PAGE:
55 YEARS after opening his first gym, the UK’s ‘Father of Fitness’, Ken Heathcote opens up in his autobiography about the personal challenges he faced forging a business out of the fitness industry.
I was fortunate enough to meet Ken on a recent trip to Bolton. My father-in-law used to attend classes with Ken, my husband’s best friend is now heading up the graphic design for Ken’s book and it was in a little back street in Bolton that he made the move from community classes to his first professional gym.
“I opened my doors on that first day from 10 ‘til 5 and no customers came,” says Ken, “then my dad walked in and put his money down on the counter. It was then I knew this was my profession and my livelihood.”
That gym would become the first multi-purpose fitness club in the UK.
Ken has published books before, The Gym Business sold in excess of ten thousand copies but this is the first time he has laid his soul bare – and he’s understandably nervous.
For fitness industry professionals, Ken laid the foundations of modern fitness qualifications and programming. He wrote, created and delivered the first National weight training course and helped for the NVQ for sport and recreation. He was co-founder and Chairman of the FIA (Fitness Industry Association) and his Lifetime Achievement Awards include: Life Fitness – Distinguished Service Award; The Oscar Heidenstam Foundation Outstanding Contribution to Physical Culture; and National Fitness Awards – Lifetime Achievement Award.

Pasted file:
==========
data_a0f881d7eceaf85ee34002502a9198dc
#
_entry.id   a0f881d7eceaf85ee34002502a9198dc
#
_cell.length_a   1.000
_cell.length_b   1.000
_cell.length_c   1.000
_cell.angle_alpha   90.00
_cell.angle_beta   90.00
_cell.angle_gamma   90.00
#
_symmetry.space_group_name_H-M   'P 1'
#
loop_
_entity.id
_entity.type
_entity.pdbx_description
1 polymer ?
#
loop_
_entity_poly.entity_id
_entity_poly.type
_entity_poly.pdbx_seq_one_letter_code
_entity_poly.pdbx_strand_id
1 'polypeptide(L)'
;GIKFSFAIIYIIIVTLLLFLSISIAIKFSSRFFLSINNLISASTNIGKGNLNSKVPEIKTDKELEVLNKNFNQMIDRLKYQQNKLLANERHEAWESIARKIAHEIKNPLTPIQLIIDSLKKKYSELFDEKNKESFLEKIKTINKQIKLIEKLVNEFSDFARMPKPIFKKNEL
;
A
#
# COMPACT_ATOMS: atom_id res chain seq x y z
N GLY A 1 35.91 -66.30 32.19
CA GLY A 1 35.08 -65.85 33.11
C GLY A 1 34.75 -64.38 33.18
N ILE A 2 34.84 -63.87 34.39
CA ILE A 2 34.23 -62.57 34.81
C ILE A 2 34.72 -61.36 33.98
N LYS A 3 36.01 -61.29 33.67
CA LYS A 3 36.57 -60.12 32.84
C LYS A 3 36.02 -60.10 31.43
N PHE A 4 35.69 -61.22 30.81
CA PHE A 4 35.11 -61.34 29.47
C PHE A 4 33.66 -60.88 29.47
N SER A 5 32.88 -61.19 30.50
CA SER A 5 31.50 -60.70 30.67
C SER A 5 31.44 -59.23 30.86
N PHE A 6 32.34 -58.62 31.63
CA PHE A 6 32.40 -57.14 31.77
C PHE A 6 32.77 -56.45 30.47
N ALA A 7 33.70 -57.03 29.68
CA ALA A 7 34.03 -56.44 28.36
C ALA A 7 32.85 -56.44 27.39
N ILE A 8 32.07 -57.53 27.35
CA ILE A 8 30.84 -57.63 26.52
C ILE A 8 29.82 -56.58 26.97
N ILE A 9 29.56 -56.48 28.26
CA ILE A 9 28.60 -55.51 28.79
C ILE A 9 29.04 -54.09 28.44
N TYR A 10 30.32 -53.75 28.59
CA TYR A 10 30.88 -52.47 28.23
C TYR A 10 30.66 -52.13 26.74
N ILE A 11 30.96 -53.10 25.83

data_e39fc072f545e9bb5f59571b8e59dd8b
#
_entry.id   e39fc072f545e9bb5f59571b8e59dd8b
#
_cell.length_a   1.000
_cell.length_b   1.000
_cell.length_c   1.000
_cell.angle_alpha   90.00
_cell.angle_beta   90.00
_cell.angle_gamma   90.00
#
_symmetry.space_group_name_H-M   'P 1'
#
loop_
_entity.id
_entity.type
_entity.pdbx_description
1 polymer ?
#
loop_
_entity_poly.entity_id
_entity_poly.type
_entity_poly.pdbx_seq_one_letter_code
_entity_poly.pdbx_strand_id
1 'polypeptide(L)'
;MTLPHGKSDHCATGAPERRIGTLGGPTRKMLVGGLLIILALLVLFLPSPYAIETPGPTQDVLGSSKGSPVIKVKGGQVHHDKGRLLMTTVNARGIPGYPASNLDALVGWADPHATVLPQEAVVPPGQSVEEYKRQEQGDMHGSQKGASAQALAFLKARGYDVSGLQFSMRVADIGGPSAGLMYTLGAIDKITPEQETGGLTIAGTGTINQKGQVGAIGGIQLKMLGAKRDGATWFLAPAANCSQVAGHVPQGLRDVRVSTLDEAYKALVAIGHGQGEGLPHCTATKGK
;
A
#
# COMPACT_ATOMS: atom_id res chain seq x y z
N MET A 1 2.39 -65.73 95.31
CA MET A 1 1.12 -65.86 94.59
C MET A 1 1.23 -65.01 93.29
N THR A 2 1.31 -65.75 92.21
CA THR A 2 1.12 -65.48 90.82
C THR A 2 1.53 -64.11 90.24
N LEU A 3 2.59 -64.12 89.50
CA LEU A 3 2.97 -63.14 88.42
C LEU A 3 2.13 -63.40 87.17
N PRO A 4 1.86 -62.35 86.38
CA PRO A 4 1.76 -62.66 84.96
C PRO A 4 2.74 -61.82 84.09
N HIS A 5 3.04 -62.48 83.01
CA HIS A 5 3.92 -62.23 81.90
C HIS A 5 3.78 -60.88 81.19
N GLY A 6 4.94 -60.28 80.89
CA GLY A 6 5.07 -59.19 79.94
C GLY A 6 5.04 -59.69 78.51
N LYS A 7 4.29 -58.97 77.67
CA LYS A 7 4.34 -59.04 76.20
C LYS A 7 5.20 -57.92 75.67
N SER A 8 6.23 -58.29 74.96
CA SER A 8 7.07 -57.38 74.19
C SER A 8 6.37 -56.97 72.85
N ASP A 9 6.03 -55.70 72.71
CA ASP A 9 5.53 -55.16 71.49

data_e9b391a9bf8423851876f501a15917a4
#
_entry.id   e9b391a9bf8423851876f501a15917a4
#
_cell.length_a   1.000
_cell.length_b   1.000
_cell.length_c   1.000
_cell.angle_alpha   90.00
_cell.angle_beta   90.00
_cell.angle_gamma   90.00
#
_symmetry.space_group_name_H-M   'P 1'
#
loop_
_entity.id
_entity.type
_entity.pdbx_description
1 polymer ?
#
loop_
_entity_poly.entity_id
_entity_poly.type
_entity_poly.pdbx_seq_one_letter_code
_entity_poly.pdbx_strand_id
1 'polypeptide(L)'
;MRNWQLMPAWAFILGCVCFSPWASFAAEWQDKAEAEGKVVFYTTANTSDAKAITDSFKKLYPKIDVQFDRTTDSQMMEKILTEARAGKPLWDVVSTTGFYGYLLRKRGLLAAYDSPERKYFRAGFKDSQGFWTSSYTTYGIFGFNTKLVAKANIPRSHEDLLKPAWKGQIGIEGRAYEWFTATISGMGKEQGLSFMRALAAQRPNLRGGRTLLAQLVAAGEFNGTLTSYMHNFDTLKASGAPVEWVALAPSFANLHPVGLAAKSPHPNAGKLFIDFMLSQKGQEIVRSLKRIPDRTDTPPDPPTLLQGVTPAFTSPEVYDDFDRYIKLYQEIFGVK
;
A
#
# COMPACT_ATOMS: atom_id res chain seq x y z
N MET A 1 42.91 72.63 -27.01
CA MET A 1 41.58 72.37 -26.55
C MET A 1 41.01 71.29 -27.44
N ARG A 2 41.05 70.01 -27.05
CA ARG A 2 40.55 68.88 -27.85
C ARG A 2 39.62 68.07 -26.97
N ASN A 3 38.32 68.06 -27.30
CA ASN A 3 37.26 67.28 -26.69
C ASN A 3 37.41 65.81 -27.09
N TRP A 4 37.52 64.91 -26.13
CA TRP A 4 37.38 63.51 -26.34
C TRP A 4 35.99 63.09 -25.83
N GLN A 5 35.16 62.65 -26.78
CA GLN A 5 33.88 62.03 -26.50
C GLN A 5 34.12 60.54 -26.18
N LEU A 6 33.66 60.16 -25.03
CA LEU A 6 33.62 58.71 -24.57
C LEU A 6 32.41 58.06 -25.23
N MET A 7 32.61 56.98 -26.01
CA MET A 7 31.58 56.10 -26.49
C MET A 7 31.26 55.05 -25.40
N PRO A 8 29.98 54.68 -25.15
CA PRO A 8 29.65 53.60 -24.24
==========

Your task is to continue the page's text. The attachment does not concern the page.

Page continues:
This man is a legend! We met over coffee, at the Bolton Arena, just opposite the Reebok Stadium. Fitting for our meeting since footballer Nat Lofthouse, whose statue stands proud between the two buildings, used to train in Ken’s first gym with the rest of his Bolton Wanderers team mates.
And Ken’s who’s who of contacts does not end there. He counts the ‘World’s Best Built Man of the Century’ Bill Pearl as his friend, having judged the Mr Universe Contest for 15 years, and then there’s squash champion Jonah Barrington, footballers Roger Hunt MBE and Gordon Taylor OBE, the world’s strongest man Geoff Capes, Arnold Schwarzenegger and even Darth Vader!
So how did he go from an empty gym to a thriving, decades spanning fitness business? What can today’s fitness professionals learn from this pioneer? “It’s all about creating a social structure,” says Ken, “create moments of magic. We always focused on customer service first.” As a fitness professional, with my own community business, this is the message that has rung through my head since meeting Ken. That the fitness industry has grown in the past 50 years but hasn’t moved on.That our customers don’t really want fitness gadgets or trends, they are transitory. If we want customers for life then we need to re-discover the social side of the fitness industry. Take our customers on holidays, don’t just train them for them. Become a part of our communities, rather than just taking from them.
Ken Heathcote’s Autobiography, The Father of Fitness was published in the UK on 27th September and is available on Amazon.
For more information visit: http://www.kenheathcote.co.uk/book/
Karen Laing is a pre and post natal exercise specialist and journalist. Karen teaches Pilates (including pregnancy specific classes) in Epping, Essex and London and blogs about fitness, women’s health and wellbeing at http://www.alittlefitter.com.
Karen co-directs Fit School with her husband Chris. They run fitness classes, ladies only training camps and Pilates classes in Epping and Essex.